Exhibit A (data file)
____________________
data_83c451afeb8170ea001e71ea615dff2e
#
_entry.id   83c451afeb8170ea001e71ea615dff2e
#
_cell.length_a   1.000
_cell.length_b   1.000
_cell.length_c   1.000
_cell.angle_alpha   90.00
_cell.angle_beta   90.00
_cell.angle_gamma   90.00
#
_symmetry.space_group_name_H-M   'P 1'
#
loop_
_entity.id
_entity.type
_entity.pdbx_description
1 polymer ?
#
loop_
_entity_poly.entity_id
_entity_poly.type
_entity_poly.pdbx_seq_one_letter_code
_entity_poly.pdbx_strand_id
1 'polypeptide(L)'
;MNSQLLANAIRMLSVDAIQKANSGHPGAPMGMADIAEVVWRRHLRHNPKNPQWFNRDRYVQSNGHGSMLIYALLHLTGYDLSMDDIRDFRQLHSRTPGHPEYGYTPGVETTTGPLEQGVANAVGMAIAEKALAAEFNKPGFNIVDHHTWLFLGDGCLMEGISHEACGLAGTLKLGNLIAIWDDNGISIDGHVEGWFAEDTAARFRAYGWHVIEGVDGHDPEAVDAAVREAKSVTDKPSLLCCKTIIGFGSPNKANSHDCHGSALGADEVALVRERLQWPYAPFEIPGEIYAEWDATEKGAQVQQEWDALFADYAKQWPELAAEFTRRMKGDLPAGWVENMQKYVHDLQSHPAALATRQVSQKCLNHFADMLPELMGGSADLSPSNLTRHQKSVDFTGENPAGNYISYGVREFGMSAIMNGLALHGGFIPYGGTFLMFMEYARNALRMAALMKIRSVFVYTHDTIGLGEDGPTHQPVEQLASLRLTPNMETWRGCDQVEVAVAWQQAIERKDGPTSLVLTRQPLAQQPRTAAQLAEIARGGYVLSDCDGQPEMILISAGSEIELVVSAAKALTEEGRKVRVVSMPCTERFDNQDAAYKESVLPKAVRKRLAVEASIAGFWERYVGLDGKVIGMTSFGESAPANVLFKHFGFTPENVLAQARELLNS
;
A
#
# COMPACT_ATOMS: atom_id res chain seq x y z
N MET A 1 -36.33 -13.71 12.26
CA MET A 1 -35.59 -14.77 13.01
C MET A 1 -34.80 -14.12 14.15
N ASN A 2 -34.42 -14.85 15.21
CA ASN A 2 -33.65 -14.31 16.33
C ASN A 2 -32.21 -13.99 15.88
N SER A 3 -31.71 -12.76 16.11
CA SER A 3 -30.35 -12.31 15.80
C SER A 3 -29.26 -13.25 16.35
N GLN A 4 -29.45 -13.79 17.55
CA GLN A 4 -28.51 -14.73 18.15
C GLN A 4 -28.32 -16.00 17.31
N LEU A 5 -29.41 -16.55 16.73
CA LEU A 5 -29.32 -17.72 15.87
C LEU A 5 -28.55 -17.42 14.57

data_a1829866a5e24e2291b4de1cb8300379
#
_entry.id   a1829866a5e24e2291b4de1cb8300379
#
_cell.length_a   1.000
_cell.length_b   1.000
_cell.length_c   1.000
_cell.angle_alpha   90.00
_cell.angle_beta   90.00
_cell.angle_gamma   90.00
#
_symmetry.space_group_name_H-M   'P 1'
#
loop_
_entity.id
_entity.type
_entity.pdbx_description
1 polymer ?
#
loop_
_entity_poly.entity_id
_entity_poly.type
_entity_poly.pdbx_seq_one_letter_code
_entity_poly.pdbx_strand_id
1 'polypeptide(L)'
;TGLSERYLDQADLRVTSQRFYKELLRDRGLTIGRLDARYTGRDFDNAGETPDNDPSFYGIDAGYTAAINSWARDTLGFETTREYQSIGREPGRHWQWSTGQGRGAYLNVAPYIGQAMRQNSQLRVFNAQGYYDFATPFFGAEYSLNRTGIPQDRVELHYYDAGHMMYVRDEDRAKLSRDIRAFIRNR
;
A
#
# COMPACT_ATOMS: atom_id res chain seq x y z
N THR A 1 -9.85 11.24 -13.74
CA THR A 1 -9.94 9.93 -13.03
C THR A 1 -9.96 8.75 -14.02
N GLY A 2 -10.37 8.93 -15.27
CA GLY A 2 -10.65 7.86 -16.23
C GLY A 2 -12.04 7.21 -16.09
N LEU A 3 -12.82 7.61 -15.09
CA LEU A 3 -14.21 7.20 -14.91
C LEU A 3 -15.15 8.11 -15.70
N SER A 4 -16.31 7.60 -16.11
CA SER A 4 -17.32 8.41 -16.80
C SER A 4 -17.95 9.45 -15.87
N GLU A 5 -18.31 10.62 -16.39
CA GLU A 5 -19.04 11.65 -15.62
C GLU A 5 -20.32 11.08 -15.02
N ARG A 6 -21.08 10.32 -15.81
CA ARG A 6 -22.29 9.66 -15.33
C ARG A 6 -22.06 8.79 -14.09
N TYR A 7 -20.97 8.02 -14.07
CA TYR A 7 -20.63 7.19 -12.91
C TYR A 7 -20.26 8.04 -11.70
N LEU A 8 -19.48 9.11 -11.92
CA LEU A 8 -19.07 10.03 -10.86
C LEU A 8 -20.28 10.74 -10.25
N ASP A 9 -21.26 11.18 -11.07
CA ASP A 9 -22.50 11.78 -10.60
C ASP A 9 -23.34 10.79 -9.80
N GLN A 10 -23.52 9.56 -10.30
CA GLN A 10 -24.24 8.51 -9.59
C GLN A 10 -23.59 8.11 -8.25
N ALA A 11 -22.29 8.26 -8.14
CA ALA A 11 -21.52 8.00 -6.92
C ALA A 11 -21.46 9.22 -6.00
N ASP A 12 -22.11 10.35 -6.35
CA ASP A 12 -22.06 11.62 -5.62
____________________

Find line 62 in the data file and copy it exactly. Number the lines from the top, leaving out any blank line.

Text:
_entity.pdbx_description